Casey Williams (1947-2013) was a Texas-based photographer and professor famous for his "found abstractions," or close-up color field photographs, particularly those he made late in life of the water and ships in the Houston ship channel.
He was actively producing artwork at the ship channel until 2008, when new Department of Homeland Security regulations prohibited photography from onboard the M/V Sam Houston, the only public-accessible boat allowed in the channel. Williams was not able to secure an exemption, and his work at the ship channel ceased out of necessity.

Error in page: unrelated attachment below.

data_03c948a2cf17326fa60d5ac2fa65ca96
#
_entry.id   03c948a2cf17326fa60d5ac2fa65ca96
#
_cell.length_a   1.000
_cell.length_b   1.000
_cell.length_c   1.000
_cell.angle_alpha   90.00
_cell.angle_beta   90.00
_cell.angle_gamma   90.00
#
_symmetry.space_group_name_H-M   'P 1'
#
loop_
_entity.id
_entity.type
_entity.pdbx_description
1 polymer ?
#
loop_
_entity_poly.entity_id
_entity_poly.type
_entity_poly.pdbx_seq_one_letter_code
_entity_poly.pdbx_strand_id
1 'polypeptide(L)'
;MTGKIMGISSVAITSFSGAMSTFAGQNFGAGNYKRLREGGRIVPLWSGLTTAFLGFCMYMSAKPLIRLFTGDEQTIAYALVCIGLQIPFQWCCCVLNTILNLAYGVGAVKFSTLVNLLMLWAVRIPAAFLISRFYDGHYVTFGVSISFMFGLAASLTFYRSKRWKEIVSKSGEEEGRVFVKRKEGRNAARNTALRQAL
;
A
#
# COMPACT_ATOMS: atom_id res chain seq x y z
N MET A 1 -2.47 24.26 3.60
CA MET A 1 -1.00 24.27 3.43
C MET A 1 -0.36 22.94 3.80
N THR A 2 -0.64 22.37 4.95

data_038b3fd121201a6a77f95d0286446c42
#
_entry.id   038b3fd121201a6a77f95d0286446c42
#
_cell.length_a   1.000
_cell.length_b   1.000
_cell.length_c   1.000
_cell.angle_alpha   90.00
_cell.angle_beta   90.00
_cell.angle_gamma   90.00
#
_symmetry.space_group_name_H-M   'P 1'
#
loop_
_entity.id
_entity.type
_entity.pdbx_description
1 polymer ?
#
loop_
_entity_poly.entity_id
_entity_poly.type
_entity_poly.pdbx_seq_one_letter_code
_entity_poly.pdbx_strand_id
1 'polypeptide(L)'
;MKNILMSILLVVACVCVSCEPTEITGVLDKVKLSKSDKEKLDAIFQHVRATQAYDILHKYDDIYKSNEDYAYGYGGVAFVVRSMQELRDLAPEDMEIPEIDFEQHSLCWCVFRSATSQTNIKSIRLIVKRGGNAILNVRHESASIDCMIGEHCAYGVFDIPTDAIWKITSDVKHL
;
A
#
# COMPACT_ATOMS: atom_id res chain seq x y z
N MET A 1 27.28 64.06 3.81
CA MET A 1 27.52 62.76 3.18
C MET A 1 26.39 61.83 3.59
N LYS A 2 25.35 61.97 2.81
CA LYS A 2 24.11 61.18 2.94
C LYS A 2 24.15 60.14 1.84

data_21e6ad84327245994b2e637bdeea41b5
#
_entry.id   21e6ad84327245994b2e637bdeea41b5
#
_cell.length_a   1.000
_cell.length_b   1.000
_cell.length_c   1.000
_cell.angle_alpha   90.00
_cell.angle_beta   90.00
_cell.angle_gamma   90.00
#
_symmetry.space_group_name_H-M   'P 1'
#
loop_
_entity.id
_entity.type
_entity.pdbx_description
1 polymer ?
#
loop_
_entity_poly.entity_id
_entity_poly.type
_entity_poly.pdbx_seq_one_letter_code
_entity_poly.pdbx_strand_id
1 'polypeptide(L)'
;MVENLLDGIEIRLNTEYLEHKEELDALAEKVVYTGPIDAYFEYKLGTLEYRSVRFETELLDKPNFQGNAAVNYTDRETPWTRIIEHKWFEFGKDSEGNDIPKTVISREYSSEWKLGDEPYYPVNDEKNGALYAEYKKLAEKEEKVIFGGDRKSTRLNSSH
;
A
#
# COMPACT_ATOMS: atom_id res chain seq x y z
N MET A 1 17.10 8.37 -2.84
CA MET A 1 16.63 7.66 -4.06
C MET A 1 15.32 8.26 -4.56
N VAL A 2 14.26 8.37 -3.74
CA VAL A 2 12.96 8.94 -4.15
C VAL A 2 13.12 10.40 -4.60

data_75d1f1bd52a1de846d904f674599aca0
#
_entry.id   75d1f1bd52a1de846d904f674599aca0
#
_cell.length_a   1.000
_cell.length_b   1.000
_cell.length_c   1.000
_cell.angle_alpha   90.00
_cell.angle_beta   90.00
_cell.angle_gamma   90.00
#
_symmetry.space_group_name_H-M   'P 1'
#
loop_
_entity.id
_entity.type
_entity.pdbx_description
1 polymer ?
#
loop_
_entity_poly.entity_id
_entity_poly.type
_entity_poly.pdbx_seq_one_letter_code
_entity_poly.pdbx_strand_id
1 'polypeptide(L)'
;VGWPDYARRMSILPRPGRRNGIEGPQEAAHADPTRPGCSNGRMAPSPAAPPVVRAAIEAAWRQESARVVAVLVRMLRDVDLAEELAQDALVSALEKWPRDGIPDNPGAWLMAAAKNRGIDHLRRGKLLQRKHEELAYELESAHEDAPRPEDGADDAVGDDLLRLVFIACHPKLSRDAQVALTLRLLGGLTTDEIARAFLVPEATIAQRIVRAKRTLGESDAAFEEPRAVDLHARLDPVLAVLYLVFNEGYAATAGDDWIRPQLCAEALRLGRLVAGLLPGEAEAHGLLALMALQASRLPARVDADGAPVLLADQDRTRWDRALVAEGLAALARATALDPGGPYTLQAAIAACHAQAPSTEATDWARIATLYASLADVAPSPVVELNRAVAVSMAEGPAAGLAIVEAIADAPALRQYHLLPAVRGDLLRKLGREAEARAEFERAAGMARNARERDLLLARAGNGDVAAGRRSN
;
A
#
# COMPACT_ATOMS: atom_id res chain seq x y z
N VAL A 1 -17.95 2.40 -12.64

His abstracted images of channel water and rusted ship hulls were so inspired by color field art that journalist Lisa Gray described them as "Mark Rothko[s] wrung from Houston's industrial underbelly." She wasn't the only one to make the comparison, and even Williams' 2013 funeral was held, fittingly, at Houston's famed Rothko Chapel.
I would have liked to have met Williams. Though his "found abstractions" are not always compelling, I deeply respect him for searching for (and often finding) beauty in the ignored decay and for pushing back against governmental overreach and encroachment on art making.